And stop collecting things, souvenirs or pictures. It’s old-school and it only distracts your focus and results in time wasted on day dreaming.


7. Remove distractions

Your desk is now clean and tidy. Now it’s about time to remove all other distractions. You may switch off the data on your phone, while you are working on the computer (you are already online!). With no push notifications craving your attention, you will be able to focus 100% on what you are doing – and not suddenly finding yourself scrolling down to find the bottom of Instagram.

Clear up your browser is the next step. There’s so much content on the internet – and we’d like to keep being informed about everything all the time. That’s why we quickly end up with more than 10 tabs open – convincing ourselves that we will get back and read them in more detail later. What in fact happens is that we switch between tabs and work on 1 to 2 of them maximum. Charlie Gilkey has written a great article about the “Two-tab rule” and why we should work on 2 tabs only in order to stay focused.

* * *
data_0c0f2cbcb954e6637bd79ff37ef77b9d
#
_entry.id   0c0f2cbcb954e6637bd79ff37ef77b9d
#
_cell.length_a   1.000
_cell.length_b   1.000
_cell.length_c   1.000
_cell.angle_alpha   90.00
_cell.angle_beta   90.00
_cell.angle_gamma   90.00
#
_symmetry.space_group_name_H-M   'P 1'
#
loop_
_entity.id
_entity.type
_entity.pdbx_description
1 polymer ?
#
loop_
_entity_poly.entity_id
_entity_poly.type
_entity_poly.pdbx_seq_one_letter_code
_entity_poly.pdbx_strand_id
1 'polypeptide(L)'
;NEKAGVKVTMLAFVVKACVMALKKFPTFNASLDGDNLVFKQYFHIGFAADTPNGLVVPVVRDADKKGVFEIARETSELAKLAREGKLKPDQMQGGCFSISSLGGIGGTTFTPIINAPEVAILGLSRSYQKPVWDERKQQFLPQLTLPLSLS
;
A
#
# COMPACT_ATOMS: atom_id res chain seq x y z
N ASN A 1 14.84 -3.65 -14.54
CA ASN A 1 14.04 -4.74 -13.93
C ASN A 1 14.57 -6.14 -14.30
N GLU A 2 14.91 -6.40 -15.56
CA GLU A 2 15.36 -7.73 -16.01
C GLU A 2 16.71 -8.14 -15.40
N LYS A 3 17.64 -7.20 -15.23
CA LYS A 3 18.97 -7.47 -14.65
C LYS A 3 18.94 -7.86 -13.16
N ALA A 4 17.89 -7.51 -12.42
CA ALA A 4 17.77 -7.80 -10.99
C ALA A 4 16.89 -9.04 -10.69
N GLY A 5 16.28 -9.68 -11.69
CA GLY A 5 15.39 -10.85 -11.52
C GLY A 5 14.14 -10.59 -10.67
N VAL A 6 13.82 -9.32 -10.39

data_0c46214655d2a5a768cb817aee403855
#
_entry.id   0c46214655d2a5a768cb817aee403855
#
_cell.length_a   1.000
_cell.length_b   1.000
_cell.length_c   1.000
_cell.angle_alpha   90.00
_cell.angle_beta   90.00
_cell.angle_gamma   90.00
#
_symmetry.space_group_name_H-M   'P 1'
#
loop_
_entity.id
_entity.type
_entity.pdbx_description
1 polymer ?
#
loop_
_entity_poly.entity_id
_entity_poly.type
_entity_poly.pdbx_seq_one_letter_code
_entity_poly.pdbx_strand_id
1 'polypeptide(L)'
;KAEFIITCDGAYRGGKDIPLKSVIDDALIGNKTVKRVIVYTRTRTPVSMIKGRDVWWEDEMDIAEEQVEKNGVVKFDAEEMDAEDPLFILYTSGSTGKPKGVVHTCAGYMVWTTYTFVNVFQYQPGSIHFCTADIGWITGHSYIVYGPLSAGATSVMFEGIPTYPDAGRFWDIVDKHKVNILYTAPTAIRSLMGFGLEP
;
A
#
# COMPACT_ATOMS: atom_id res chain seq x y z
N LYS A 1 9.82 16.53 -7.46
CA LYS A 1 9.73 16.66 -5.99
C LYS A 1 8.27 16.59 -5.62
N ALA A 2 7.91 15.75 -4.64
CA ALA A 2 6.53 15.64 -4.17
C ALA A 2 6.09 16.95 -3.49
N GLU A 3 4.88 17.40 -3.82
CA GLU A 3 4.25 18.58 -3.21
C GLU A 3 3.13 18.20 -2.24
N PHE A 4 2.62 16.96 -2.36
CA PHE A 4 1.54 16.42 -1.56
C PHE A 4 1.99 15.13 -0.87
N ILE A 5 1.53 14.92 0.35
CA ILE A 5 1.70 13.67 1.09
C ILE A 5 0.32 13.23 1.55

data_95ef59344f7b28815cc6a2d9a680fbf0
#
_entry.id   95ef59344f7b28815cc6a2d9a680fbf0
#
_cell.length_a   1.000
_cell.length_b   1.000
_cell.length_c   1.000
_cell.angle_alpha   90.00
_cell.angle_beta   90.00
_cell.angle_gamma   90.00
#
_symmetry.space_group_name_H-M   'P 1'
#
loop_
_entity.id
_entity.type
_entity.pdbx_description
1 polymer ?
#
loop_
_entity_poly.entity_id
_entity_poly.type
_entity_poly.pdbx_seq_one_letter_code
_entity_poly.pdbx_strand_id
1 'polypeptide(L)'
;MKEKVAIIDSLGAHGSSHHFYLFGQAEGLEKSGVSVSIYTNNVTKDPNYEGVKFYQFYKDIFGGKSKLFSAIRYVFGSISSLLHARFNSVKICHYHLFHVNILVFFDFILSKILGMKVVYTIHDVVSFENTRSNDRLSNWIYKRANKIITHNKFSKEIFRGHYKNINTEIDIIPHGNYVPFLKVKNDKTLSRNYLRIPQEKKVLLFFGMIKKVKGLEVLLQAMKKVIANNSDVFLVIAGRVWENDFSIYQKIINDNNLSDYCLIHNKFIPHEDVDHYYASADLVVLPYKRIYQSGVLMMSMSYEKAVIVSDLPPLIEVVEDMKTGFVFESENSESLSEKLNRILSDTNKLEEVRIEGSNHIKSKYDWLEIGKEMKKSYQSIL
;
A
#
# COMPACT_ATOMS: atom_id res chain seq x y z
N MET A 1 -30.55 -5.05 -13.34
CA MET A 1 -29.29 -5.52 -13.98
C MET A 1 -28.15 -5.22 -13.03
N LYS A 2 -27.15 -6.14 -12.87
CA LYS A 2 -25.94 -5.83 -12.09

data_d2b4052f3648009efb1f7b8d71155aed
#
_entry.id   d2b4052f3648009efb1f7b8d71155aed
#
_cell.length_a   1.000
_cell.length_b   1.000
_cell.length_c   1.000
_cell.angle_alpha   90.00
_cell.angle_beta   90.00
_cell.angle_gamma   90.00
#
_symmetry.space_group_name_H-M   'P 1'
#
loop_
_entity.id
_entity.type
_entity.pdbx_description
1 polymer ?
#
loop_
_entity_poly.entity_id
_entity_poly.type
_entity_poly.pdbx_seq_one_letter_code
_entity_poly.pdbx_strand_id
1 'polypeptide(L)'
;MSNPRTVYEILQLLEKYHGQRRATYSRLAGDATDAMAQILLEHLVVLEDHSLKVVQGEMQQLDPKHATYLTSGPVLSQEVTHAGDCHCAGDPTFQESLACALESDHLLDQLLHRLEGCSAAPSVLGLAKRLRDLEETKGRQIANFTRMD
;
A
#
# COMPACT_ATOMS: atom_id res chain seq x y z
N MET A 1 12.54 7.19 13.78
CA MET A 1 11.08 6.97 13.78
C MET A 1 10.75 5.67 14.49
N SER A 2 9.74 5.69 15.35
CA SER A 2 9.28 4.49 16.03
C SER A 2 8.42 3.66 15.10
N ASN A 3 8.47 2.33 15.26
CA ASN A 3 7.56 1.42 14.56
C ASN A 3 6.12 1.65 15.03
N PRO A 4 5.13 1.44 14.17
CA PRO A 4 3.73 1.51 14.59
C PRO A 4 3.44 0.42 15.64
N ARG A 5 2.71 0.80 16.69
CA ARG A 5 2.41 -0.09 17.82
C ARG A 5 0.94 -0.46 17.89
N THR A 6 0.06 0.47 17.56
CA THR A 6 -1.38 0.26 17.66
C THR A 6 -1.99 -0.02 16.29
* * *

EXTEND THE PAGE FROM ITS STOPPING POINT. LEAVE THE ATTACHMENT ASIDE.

8. Limit your mail-checking to 3 times per day

Don’t keep your inbox open all day long. Check it when you arrive at the office in the morning. A second time after lunch. And eventually 10 minutes before you leave the office.

If you can reduce checking your mail to 3 times per day, you won’t miss any information. Instead you will end up saving time from unnecessary peaks in your inbox from time to time. If you feel like your inbox is getting flooded by subscriptions, why not unsubscribe from the irrelevant ones? You can use Unroll.me which is a great way to bundle the not-so-important emails to a daily round-up – as well as unsubscribe to all those diet blogs and newsletters from the local shopping mall, where you filled in your email to win a vacation to Hawaii three years ago.